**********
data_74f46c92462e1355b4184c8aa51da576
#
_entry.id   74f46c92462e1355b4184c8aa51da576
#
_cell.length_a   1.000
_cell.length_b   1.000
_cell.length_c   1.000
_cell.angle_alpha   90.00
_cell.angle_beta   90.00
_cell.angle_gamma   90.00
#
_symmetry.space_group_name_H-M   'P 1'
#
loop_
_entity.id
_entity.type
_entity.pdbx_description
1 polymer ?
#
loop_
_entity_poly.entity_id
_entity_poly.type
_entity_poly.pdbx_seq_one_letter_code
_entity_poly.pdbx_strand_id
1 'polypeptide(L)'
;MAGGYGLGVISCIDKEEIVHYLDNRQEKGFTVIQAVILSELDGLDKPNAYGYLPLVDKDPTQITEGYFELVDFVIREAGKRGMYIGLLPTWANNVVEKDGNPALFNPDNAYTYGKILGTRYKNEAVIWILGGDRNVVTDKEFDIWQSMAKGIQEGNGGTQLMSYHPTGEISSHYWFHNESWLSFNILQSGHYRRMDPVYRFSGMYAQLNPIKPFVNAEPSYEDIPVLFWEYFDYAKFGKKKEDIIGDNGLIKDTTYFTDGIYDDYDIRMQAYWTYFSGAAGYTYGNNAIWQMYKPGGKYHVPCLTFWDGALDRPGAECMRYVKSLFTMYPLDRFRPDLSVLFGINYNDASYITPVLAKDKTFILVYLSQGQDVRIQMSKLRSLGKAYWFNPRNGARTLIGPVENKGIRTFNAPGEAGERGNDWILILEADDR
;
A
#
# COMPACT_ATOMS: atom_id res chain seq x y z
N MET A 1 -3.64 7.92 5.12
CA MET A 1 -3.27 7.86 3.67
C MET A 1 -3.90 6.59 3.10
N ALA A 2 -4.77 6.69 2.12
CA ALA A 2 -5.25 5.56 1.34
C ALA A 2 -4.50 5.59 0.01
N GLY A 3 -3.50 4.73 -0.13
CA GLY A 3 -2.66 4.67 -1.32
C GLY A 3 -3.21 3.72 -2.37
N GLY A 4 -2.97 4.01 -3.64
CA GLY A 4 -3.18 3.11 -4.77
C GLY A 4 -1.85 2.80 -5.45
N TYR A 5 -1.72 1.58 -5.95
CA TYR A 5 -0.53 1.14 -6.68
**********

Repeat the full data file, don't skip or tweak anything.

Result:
data_74f46c92462e1355b4184c8aa51da576
#
_entry.id   74f46c92462e1355b4184c8aa51da576
#
_cell.length_a   1.000
_cell.length_b   1.000
_cell.length_c   1.000
_cell.angle_alpha   90.00
_cell.angle_beta   90.00
_cell.angle_gamma   90.00
#
_symmetry.space_group_name_H-M   'P 1'
#
loop_
_entity.id
_entity.type
_entity.pdbx_description
1 polymer ?
#
loop_
_entity_poly.entity_id
_entity_poly.type
_entity_poly.pdbx_seq_one_letter_code
_entity_poly.pdbx_strand_id
1 'polypeptide(L)'
;MAGGYGLGVISCIDKEEIVHYLDNRQEKGFTVIQAVILSELDGLDKPNAYGYLPLVDKDPTQITEGYFELVDFVIREAGKRGMYIGLLPTWANNVVEKDGNPALFNPDNAYTYGKILGTRYKNEAVIWILGGDRNVVTDKEFDIWQSMAKGIQEGNGGTQLMSYHPTGEISSHYWFHNESWLSFNILQSGHYRRMDPVYRFSGMYAQLNPIKPFVNAEPSYEDIPVLFWEYFDYAKFGKKKEDIIGDNGLIKDTTYFTDGIYDDYDIRMQAYWTYFSGAAGYTYGNNAIWQMYKPGGKYHVPCLTFWDGALDRPGAECMRYVKSLFTMYPLDRFRPDLSVLFGINYNDASYITPVLAKDKTFILVYLSQGQDVRIQMSKLRSLGKAYWFNPRNGARTLIGPVENKGIRTFNAPGEAGERGNDWILILEADDR
;
A
#
# COMPACT_ATOMS: atom_id res chain seq x y z
N MET A 1 -3.64 7.92 5.12
CA MET A 1 -3.27 7.86 3.67
C MET A 1 -3.90 6.59 3.10
N ALA A 2 -4.77 6.69 2.12
CA ALA A 2 -5.25 5.56 1.34
C ALA A 2 -4.50 5.59 0.01
N GLY A 3 -3.50 4.73 -0.13
CA GLY A 3 -2.66 4.67 -1.32
C GLY A 3 -3.21 3.72 -2.37
N GLY A 4 -2.97 4.01 -3.64
CA GLY A 4 -3.18 3.11 -4.77
C GLY A 4 -1.85 2.80 -5.45
N TYR A 5 -1.72 1.58 -5.95
CA TYR A 5 -0.53 1.14 -6.68